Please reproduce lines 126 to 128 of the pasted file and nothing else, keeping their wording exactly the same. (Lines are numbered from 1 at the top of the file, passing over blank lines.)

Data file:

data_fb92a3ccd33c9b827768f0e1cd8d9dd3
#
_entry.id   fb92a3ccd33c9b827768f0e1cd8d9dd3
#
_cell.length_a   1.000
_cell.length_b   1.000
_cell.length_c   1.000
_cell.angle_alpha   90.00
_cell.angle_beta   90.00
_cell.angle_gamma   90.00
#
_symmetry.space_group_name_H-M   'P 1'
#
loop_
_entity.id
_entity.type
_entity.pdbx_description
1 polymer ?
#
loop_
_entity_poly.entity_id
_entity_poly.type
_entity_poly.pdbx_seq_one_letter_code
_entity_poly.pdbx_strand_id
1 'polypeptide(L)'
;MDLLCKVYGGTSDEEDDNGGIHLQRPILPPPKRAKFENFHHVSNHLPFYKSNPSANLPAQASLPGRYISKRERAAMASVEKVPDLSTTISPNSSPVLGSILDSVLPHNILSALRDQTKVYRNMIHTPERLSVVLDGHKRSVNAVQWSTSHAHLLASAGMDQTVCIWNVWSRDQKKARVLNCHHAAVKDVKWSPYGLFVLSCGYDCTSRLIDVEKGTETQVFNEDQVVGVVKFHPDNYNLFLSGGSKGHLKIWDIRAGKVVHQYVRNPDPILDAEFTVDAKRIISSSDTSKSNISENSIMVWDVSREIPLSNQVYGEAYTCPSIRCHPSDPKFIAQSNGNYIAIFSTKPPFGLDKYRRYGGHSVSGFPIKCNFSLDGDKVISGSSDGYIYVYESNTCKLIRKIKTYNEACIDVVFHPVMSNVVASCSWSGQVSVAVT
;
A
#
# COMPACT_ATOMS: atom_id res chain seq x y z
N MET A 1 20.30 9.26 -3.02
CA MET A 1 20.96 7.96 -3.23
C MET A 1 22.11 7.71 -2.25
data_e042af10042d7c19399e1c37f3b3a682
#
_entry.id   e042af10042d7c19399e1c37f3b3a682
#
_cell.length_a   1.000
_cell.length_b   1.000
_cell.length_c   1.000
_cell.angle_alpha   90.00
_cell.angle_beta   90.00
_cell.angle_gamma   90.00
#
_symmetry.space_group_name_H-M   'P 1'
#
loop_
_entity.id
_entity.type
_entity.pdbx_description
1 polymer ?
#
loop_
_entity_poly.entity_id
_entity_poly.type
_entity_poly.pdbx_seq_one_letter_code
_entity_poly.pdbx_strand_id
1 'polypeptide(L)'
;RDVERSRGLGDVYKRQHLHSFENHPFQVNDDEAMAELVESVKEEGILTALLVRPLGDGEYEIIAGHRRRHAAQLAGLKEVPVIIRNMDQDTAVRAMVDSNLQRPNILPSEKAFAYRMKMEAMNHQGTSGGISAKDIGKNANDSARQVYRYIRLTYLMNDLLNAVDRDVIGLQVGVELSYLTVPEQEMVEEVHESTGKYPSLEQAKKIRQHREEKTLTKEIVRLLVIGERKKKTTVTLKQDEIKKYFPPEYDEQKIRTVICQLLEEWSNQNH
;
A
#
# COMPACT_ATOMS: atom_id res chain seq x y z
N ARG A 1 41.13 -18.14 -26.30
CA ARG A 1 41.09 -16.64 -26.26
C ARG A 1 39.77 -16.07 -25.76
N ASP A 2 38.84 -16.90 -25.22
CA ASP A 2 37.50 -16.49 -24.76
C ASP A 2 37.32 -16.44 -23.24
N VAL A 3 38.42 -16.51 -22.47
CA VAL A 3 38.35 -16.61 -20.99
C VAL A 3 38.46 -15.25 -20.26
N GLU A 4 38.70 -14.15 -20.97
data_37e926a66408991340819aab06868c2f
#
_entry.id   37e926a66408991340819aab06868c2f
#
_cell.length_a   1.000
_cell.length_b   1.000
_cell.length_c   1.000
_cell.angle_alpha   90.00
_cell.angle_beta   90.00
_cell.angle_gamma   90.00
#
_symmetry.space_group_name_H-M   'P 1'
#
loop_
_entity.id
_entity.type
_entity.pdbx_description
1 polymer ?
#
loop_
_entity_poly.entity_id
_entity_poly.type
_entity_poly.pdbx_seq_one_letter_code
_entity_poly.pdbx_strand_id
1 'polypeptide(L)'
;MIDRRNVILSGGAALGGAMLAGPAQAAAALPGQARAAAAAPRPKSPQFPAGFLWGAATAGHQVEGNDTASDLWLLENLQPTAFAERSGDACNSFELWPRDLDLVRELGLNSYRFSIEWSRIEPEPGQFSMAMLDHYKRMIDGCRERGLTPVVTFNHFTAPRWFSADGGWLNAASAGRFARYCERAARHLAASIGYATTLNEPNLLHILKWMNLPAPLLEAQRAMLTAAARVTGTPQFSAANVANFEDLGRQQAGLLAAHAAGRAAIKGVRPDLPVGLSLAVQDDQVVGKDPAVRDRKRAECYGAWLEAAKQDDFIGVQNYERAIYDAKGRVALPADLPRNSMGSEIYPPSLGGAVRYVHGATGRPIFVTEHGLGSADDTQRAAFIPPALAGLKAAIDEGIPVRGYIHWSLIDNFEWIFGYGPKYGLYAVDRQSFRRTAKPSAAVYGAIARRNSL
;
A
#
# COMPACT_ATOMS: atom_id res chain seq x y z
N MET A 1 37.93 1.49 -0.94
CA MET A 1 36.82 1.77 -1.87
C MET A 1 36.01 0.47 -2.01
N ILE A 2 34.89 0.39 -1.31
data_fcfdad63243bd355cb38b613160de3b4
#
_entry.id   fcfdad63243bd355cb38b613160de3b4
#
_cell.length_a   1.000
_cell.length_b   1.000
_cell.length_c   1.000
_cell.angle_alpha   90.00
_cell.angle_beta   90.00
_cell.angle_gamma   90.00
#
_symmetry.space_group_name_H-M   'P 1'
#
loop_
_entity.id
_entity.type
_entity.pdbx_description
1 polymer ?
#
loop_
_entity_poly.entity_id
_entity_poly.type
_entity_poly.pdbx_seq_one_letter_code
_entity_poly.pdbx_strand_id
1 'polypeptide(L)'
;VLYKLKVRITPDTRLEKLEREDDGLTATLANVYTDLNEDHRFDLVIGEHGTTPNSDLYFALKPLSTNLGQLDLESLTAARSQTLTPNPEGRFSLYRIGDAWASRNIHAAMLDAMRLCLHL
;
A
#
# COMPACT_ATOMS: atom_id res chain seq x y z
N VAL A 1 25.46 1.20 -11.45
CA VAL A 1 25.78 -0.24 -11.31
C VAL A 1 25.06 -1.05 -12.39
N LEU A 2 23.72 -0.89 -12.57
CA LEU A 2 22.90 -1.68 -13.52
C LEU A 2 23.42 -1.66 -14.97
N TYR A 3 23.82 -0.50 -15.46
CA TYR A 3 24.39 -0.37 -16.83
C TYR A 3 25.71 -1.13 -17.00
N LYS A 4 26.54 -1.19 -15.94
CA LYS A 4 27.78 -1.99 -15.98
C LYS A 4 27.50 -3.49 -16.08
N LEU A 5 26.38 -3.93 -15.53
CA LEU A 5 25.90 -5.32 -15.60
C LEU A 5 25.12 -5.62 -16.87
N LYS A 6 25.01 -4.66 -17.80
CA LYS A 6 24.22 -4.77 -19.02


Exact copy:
#
loop_
_entity_poly.entity_id